Botanic Garden works to keep deer at bay
Updated: December 19, 2011 10:30PM
The Chicago Botanic Garden runs an “integrated pest-management program” to deal with uninvited visitors from miniscule aphids all the way up to deer.
To prevent deer from destroying its plants, the Glencoe garden uses a combination of fencing, repellents and culling, said Tom Tiddens, the Botanic Garden’s superintendent of plant health care.
The garden has received permits from the Illinois Department of Natural Resources to shoot a limited number of deer since as far back as 1986. The IDNR issued permits for the garden to kill up to 12 deer last winter.
The U.S. Department of Agriculture’s Animal and Plant Health Inspection Service shoots the deer for the garden and last year killed 11. The garden pays for the deer to be butchered and the meat processed so it can be donated to Chicago-area food pantries, as required by the IDNR.
The Botanic Garden applied for and was issued permits to remove another 12 deer this season, but Tiddens has not scheduled the culling yet.
Earlier this year, the deer caused a lot of problems, Tiddens said. In the spring, “they ate a lot of tulips and pansies and completely destroyed some hostas.”
The garden staff is working to restore a 90-acre oak savannah, but one of the biggest obstacles is that the deer like the native wildflowers that are part of it.
Deer damage “can set a research project back years,” Tiddens said.
Unfortunately, the deer don’t favor “some of our worst-weeding plants,” he said.
In the fall, deer destroyed two quaking aspen trees that were planted just the prior spring. The deer caused damage by rubbing their antlers on the trunks.
“They shredded the bark completely on them,” Tiddens said.
When the deer first get their antlers, they like to rub the velvet off, using smaller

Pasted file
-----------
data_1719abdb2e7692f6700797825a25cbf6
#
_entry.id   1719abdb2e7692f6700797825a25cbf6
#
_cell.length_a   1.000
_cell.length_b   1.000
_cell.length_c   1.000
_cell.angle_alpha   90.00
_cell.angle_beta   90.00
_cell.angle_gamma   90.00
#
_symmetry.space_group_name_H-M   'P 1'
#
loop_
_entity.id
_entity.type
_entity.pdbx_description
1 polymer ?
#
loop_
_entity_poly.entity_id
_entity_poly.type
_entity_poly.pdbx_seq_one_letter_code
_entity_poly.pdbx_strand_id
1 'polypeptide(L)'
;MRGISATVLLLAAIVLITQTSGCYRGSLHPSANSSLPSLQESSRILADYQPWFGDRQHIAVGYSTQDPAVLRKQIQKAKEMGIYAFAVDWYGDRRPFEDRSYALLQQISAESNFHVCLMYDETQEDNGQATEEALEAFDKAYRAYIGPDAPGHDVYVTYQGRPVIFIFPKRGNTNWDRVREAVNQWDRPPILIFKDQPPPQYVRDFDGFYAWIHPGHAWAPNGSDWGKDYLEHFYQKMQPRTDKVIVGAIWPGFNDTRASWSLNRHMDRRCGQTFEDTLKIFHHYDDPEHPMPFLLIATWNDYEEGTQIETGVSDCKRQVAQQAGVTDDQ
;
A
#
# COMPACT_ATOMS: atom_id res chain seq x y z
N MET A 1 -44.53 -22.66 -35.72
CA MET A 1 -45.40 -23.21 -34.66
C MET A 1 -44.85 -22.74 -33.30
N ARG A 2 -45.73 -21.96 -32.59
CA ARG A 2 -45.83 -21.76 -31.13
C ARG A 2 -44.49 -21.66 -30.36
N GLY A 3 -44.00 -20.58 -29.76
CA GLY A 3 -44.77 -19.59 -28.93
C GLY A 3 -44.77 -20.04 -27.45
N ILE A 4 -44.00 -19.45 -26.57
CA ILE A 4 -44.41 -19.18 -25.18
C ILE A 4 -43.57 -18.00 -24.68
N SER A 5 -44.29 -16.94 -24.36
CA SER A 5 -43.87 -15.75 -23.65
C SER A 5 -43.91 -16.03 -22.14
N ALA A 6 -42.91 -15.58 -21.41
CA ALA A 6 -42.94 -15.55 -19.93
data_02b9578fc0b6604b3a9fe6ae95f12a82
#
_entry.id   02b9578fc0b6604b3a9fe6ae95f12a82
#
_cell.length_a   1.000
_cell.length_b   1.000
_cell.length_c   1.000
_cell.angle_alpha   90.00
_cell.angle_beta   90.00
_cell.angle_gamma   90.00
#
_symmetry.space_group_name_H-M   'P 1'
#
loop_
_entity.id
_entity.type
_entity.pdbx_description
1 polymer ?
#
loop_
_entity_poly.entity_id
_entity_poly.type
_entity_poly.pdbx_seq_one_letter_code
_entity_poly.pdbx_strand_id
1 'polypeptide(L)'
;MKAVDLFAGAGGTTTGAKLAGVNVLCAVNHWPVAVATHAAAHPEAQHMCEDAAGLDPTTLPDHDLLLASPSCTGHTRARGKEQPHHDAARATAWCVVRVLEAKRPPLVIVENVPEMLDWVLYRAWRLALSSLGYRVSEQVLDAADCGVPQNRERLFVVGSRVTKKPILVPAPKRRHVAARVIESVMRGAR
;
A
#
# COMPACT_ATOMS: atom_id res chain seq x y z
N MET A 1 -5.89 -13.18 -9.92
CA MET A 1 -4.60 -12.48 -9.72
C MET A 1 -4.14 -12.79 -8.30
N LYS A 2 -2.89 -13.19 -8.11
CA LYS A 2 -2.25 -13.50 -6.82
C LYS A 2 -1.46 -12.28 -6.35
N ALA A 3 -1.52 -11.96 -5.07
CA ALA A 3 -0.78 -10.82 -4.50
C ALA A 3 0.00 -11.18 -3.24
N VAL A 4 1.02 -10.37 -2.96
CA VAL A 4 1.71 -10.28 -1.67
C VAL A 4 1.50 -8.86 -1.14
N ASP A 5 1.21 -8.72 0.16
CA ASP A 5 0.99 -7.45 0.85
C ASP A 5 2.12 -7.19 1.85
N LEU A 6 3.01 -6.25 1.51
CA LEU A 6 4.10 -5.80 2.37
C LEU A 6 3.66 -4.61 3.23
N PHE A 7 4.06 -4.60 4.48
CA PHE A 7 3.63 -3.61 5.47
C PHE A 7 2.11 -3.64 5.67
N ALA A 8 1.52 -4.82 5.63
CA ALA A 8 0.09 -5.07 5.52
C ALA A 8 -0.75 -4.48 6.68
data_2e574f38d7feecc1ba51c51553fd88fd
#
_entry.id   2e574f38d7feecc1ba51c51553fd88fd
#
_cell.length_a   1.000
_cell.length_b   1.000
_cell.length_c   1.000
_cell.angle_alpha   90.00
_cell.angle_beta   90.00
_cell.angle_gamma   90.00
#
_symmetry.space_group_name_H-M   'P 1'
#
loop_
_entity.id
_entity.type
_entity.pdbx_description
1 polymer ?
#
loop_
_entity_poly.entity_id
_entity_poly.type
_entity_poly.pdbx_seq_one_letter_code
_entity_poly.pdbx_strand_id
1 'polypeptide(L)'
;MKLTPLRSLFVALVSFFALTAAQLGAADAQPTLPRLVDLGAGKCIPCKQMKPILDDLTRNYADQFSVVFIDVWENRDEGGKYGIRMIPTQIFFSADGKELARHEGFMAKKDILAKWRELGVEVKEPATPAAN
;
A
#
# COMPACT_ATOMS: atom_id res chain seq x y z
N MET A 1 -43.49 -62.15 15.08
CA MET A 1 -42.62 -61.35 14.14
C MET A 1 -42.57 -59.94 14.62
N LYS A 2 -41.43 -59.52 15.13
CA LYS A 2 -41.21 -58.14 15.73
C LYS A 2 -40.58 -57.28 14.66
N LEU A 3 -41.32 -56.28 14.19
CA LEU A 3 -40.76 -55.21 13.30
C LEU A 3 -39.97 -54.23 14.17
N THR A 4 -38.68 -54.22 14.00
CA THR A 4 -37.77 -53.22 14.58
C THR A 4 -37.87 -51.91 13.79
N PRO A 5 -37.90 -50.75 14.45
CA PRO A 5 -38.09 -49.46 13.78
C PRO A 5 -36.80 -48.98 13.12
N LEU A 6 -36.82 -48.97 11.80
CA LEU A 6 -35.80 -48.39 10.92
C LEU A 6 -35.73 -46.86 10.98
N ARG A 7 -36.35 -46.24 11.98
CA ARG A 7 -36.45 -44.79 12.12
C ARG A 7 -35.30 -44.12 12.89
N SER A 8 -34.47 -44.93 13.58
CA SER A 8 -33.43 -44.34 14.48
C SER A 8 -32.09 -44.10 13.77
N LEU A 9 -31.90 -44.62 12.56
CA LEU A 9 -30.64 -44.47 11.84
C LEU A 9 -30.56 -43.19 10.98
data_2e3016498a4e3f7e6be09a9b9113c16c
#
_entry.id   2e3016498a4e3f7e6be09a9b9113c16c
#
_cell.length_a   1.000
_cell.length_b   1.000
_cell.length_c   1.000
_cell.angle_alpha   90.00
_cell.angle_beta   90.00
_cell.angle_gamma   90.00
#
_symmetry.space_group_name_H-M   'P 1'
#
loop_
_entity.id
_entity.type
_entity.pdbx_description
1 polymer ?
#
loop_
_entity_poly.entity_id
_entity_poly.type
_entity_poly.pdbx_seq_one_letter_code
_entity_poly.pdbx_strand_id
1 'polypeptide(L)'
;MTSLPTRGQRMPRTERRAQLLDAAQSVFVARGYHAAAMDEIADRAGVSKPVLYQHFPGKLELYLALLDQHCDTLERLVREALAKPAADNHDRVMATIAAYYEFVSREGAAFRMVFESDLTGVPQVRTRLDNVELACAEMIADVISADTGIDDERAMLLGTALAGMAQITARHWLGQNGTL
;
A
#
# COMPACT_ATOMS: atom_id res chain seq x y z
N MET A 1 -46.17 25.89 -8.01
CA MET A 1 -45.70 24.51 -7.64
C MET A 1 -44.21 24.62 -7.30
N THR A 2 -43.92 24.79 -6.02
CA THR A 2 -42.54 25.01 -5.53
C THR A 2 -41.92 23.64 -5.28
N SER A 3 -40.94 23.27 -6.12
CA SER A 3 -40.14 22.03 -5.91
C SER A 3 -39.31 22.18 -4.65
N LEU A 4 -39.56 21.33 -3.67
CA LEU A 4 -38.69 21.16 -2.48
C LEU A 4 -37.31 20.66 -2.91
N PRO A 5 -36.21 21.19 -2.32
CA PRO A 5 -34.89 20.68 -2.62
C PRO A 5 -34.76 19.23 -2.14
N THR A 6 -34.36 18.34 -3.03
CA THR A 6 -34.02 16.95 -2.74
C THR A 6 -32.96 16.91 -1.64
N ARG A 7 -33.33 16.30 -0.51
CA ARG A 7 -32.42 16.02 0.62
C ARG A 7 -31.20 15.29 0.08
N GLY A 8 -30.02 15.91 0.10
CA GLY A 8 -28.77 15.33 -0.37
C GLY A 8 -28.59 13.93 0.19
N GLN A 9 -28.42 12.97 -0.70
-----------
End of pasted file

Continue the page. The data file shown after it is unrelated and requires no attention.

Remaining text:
diameter tree trunks. Later, they scrape their antlers on the trees to mark their territory, Tiddens said.
During the months the deer are rubbing against the trunks, the garden staff put up plastic mesh fencing around trees or cover the trunks with a paper product the animals can scrape off safely. But this fall, the deer got to the aspens before the staff had installed the protective measures.
To protect its collection, the Botanic Garden replaced a 6-foot fence around the perimeter of its property with a chain-link 8-foot fence.
“They say a startled deer can jump an 8-foot fence, but it won’t be as easy,’ Tiddens said. “We completed it about a year ago.”
The garden also installed a grate at the employees’ entrance. Animals usually are leery of walking on a grate, he noted.
Tiddens said the staff will evaluate the effectiveness of the grate before installing another at the public entrance, where the deer also can enter the garden.
In addition, the staff sprays a variety of deer repellents on plants and bushes.
“We use different kinds because the deer will get used to one smell,” Tiddens said, and it no longer deters them.